Devon has been my home for over twenty years. I can’t imagine ever wanting to live elsewhere. My workshop is hidden deep in the countryside and the surrounding natural environment fills me with inspiration and wonder.
I work in red earthenware clay, the pots simply decorated, with appliqué decoration or sgrafitto, using a basic palette of traditional slips, made from natural raw materials. The clay is dug from rich seams, found in the field beside my workshop – the same seams that have been exploited for thousands of years by the craftsmen before me.
My pots are thrown on the wheel and then fired in a kiln fuelled with wood.
The forms , predominantly large jugs, draw influence from the work of the medieval potters of England and the subsequent tradition of slip decorated country pottery, that was prevalent in this country until the early twentieth century. The skills presented by the master craftspeople of the past set an extraordinary high standard to which the contemporary maker must aspire. To seek to find one’s own distinctive voice amongst many who are using the same language, is a challenge that I take upon myself each and every day.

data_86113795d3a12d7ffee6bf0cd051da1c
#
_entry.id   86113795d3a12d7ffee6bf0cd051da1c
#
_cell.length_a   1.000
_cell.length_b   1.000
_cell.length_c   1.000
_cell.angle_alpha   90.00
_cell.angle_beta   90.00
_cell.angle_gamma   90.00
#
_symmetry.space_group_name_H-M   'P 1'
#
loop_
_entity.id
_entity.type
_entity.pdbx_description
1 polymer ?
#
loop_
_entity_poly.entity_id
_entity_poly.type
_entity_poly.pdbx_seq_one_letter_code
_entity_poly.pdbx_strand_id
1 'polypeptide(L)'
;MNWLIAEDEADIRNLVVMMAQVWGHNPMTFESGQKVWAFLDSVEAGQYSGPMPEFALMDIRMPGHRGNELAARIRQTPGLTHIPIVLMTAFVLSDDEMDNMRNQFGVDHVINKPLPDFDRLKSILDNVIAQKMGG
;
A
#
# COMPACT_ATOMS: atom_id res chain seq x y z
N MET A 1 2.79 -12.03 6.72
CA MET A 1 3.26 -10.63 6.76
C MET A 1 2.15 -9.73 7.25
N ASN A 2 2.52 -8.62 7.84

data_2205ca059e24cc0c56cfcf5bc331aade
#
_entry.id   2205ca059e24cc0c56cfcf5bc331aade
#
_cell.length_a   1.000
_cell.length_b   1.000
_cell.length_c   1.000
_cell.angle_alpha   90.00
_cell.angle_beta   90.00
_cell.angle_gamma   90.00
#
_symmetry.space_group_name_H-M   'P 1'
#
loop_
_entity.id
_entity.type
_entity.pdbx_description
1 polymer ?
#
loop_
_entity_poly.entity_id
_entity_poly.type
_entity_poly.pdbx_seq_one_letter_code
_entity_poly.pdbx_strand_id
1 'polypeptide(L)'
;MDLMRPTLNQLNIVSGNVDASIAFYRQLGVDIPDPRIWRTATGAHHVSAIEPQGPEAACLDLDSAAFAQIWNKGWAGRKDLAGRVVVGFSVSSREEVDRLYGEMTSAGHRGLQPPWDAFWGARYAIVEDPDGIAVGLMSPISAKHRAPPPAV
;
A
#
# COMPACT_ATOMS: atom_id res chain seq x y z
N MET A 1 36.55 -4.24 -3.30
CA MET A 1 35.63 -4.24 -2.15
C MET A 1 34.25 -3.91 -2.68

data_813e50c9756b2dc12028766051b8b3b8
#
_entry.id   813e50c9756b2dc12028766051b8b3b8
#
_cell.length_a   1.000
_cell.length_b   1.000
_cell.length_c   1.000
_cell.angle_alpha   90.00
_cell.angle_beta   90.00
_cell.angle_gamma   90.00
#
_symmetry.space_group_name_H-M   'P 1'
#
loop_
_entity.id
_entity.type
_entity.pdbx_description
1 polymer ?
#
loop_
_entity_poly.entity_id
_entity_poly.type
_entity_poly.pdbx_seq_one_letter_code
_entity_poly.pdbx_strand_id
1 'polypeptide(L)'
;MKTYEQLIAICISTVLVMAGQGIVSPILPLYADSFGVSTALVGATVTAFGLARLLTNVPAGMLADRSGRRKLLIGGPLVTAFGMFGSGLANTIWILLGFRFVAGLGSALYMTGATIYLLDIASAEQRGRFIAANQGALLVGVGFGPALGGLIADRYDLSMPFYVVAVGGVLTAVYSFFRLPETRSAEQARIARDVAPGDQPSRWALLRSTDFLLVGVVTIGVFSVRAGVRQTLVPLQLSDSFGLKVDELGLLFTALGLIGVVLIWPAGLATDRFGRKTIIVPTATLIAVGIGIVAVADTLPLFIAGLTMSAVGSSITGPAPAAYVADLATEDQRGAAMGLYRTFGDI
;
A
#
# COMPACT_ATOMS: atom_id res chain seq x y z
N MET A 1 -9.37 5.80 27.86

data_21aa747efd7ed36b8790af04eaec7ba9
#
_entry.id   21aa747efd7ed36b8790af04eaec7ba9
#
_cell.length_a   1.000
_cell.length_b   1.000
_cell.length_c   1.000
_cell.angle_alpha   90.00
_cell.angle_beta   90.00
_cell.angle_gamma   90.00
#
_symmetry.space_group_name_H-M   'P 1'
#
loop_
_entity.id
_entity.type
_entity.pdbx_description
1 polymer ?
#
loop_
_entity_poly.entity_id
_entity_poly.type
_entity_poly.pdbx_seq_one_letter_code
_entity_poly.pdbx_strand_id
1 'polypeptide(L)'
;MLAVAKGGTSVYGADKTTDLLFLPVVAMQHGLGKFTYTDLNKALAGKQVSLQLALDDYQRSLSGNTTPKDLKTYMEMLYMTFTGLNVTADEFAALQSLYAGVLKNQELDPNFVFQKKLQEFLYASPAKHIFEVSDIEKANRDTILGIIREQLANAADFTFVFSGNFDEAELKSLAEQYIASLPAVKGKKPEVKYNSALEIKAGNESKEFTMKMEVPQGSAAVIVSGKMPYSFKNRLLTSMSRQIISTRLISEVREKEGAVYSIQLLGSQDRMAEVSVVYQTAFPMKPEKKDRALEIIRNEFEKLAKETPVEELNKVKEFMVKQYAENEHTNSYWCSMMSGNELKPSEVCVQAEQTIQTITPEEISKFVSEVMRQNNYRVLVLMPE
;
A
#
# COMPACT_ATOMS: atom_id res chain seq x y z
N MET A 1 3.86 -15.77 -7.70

I’ve been making pots for most of my life. It’s a strange thing, to be excited by something as simple as a brown clay jug and I can’t explain it, but it seems that it happens to some people; it just gets under your skin.
At the festival Doug will demonstrate throwing and handling a large jug – he will make a harvest jug made in two sections, using a gas burner throughout the process. He will also demonstrate a number of different approaches to decoration, including sprigging, slip trailing and sgrafitto
For more information about Doug’s work, please visit his: website